Wet weather a challenge for Columbia farmers

Wednesday, May 26, 2010 | 4:45 p.m. CDT; updated 11:03 p.m. CDT, Wednesday, May 26, 2010
Recent rainfall levels have put the corn growth behind schedule because the soil is too saturated. Planting corn from this date on can decrease the overall yield by 25 percent, said Bill Wiebold, MU plant sciences professor. If farmers have to wait until June to plant corn, he said, the yield decreases even more.

COLUMBIA — Farmers have experienced a wetter-than-average spring for the third year in a row. Corn planting has lagged in the past two weeks, but the state's $1.6 billion crop remains on pace to meet the forecast for total acreage.

Mark Britt, a meteorologist at the National Weather Service in St. Louis, said rounds of thunderstorms every few days are the result of an active spring pattern. Britt said the rainfall is not too unusual given that May and June are Columbia’s wettest periods of the year.

Through Tuesday, Columbia had received 4.36 inches of precipitation in May, or 0.39 inches above normal. In April, Columbia received 6.89 inches of precipitation, which is 2.73 inches above normal, said Julie Phillipson of the Weather Service in St. Louis.

“Recent rainfall amounts are keeping us in the category where the soil is probably somewhat moist,” Britt said.

According to farmers, "somewhat moist" is an understatement.

“The field is still extremely wet,” Brett Shryock, owner of Shryocks Callaway Farms, said.

Shryock explained that corn is typically planted in late April, but rain put his planting behind schedule. The corn that is planted is not progressing well because it is trying to grow in saturated soil, he said.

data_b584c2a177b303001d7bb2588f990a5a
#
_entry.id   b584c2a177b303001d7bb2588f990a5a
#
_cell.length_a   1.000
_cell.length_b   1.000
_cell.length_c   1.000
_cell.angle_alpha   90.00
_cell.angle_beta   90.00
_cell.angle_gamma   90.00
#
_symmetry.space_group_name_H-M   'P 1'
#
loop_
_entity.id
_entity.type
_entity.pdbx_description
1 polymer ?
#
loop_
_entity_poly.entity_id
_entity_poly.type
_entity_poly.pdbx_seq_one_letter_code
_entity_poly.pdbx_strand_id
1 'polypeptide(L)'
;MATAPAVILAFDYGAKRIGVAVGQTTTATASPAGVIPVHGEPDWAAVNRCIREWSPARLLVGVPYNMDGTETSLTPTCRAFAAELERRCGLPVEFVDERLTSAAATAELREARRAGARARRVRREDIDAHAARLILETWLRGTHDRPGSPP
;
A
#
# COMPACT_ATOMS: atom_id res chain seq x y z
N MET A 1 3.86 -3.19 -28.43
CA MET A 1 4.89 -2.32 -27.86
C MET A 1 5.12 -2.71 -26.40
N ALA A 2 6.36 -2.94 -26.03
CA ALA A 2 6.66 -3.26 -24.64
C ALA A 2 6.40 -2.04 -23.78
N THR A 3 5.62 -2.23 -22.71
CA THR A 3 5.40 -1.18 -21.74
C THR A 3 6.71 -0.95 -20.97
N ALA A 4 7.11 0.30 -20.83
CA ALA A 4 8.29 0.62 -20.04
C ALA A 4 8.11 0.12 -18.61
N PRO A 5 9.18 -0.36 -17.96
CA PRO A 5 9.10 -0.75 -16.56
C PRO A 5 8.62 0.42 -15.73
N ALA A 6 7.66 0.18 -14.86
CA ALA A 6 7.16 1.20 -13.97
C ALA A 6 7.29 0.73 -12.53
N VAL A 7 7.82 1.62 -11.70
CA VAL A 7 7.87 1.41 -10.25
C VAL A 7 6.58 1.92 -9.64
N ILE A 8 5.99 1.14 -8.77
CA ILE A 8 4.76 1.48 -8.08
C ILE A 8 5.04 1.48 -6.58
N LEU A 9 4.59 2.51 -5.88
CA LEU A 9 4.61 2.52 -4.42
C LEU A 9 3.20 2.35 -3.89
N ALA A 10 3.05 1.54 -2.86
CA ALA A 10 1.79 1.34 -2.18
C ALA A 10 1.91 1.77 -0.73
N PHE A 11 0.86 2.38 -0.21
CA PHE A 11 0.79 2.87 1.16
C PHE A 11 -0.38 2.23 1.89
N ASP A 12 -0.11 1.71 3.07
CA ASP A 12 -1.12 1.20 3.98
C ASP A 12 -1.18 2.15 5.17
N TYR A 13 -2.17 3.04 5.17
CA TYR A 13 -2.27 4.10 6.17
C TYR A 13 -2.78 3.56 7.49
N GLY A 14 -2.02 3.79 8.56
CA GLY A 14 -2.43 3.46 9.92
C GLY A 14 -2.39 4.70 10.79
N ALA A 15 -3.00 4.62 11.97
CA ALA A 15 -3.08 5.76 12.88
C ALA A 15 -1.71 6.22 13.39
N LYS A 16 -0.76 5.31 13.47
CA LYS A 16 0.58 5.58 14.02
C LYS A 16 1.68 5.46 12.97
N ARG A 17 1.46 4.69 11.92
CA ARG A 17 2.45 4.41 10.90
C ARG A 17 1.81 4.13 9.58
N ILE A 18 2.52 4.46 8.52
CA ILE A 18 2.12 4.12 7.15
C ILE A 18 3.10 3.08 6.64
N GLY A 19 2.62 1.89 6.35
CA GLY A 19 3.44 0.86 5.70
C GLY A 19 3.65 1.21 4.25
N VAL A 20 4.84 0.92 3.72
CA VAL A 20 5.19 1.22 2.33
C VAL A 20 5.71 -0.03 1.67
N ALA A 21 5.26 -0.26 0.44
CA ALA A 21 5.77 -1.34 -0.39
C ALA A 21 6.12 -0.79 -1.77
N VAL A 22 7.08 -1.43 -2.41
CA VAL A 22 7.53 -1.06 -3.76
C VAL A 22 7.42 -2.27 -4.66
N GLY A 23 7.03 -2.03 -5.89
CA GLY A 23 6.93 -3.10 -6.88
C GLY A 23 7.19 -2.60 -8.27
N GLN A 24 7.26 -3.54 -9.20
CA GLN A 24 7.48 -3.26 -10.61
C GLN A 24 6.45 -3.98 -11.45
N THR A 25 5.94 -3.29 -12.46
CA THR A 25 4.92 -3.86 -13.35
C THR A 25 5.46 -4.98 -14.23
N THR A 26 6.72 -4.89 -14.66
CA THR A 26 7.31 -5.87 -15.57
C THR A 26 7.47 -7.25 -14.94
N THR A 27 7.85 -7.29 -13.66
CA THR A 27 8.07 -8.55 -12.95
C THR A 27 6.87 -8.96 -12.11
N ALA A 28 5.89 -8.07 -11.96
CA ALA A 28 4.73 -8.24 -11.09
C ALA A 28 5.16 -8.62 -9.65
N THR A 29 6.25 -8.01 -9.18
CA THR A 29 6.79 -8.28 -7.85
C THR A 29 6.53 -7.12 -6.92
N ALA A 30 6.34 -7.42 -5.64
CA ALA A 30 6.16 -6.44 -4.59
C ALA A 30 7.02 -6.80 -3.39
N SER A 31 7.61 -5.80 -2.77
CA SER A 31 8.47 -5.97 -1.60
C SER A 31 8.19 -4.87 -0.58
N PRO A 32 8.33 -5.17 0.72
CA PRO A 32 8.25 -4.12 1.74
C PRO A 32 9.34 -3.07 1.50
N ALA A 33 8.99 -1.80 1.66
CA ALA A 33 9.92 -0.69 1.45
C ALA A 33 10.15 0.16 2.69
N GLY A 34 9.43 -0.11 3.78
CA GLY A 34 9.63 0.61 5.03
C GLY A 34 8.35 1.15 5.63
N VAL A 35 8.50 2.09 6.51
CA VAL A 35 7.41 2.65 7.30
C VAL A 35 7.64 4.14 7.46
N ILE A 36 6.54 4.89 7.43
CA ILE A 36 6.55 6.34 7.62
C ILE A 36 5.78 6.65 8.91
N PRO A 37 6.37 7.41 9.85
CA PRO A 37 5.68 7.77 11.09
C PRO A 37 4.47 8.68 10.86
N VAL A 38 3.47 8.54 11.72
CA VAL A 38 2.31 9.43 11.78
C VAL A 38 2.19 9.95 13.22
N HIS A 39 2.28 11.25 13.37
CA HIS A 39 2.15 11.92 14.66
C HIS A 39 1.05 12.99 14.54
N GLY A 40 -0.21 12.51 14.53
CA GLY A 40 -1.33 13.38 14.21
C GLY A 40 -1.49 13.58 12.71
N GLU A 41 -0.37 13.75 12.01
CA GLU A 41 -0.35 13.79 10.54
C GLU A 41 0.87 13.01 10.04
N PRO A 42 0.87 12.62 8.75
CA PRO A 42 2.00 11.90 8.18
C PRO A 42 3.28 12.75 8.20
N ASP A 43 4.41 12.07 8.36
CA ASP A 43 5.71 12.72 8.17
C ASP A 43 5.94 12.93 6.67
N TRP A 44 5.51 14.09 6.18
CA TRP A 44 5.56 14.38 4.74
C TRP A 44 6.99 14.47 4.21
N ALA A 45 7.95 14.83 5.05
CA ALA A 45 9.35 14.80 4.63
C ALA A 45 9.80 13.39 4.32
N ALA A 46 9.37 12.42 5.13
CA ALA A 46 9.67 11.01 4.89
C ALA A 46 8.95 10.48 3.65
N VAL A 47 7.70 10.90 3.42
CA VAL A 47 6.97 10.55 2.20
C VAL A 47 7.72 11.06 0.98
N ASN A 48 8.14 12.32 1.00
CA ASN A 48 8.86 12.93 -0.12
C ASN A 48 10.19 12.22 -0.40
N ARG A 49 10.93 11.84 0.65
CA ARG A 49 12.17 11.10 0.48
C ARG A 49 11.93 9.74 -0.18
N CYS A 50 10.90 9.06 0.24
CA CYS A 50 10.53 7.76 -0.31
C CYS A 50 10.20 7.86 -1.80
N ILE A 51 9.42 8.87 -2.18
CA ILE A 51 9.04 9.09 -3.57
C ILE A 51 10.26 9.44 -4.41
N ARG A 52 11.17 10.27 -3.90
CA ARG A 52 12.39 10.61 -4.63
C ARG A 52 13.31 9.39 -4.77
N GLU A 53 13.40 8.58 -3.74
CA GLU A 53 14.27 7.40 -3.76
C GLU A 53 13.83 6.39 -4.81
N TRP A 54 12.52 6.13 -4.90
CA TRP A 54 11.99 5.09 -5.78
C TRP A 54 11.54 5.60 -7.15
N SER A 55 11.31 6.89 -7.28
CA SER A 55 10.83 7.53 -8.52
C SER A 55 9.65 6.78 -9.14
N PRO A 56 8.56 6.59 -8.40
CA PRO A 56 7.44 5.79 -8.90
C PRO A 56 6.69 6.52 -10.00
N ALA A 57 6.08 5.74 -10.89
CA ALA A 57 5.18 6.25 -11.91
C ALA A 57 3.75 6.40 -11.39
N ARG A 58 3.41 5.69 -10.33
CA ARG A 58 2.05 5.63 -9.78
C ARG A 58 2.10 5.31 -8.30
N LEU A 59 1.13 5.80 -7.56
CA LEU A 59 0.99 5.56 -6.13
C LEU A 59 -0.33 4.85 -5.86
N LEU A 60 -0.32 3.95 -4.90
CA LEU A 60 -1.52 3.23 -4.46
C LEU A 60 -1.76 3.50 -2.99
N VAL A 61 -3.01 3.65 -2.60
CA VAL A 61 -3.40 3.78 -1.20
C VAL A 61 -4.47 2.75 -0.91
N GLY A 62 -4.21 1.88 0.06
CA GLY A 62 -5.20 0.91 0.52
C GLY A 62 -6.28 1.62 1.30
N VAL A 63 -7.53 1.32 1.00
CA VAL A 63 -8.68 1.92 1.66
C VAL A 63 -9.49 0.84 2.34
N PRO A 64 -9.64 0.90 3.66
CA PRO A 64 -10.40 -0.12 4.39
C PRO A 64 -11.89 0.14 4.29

Gene Danekas, director of USDA Agricultural Statistics Service, said 3.3 million acres of corn are projected to be planted in Missouri this year. As of Monday, 88 percent of the corn expected to be planted in Missouri's Central District, where Columbia is located, had been planted.

"Last year, we had about only half of the crop in the Central District emerged at this time," Danekas said.

Planting began earlier this year, he said, but rainfall during the last two weeks has stalled farmers' progress. "We got very little corn planted over the last two weeks," Danekas said.

MU plant sciences professor Bill Wiebold said planting corn from this date on can decrease the overall yield by 25 percent. If farmers have to wait until June to plant corn, he said, the yield decreases even more.

But that is not always the case.

"Last year we had things planted late, but had a near record yield," Danekas said.

The value of 2009 corn production in Missouri was $1.6 billion, and Danekas said he expects this year's value will be close to that amount.

Danekas expects 5.4 million acres of soybeans will be planted in Missouri this year. Soybean planting has just begun at Shryocks' farm. Shryock said the soybeans still have about 100 percent of their yield potential.

“We just need to have some good weather pretty quick in the next two or three weeks,” Shryock said. “If we could have no rain for two or three weeks, I think people will be in pretty good shape.”

Vera Gelder, owner of Walk-About Acres, said honey is her farm’s main business. But heavy rainfall washed the pollen and the nectar out of the flowers, meaning the bees have nothing to eat.

 “With no nectar, there’s no honey,” Gelder said.

According to Gelder, the bees can get back on track as long as the rain holds off.

 "We just don't want to have the gully washers or the downpours of rain all day," she said.

Deanna Pickering owns Pick and Pick with her husband, Sam. She said May’s weather made it almost impossible to do any planting. Her greens beans suffered the most. Cold temperatures combined with the rain did nothing to help the vegetables.

“The plants are just sitting there, trying to decide whether they are going to live or not,” Pickering said.

Forecasts from the Weather Service indicate that Shryock and Gelder might get their wish.

“It looks like at least through Memorial Day weekend, we aren’t going to see threats for significant precipitation,” Phillipson said. “It should be pretty dry.”

Pickering said that is the best news she had heard in a while.

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